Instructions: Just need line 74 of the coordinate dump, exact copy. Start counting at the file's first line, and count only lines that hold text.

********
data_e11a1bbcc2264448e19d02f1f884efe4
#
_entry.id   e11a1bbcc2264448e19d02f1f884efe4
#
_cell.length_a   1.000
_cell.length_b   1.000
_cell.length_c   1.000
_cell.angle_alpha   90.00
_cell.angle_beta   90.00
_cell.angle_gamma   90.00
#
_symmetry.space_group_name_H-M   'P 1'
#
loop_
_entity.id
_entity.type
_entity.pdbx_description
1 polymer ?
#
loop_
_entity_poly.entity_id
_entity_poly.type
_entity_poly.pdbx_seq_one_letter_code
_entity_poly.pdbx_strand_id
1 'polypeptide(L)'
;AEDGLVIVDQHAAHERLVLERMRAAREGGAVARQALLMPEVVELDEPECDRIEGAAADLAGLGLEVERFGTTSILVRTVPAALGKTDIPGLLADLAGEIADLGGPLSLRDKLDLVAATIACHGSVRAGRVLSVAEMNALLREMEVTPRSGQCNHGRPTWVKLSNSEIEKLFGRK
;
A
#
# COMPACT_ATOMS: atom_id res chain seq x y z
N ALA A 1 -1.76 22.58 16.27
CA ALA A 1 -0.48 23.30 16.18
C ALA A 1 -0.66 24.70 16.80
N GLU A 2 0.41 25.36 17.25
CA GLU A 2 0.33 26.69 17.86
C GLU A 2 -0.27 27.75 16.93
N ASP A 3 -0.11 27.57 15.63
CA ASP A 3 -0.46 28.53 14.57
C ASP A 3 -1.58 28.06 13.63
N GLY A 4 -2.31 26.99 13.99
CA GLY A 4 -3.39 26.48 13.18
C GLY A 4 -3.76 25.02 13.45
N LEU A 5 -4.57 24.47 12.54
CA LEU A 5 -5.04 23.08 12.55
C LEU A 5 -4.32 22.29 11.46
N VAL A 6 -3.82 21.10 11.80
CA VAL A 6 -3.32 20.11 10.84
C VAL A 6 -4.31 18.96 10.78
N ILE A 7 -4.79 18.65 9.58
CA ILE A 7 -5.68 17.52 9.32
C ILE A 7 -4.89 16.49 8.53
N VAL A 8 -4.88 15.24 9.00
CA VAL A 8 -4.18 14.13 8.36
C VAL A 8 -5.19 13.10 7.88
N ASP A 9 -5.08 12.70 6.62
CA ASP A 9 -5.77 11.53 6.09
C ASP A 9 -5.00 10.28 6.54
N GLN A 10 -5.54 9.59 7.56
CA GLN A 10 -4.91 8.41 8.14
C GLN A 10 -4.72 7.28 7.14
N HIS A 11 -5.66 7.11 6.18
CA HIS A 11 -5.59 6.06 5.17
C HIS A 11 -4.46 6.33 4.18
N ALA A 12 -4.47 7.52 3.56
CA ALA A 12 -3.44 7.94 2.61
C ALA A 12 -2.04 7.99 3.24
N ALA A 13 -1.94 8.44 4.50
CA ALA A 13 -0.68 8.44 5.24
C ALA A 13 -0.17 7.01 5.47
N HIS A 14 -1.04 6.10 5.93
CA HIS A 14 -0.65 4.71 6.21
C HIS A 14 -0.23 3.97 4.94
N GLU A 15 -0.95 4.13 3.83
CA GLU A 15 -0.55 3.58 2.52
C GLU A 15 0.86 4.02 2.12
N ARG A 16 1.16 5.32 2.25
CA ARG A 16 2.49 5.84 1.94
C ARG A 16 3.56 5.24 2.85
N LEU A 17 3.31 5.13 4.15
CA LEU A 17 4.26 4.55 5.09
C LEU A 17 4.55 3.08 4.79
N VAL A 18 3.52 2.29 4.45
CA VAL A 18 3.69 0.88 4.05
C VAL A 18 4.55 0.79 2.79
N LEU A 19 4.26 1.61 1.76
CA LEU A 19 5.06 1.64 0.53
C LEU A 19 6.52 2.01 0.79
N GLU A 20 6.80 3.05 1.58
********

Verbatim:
CA GLU A 15 -0.55 3.58 2.52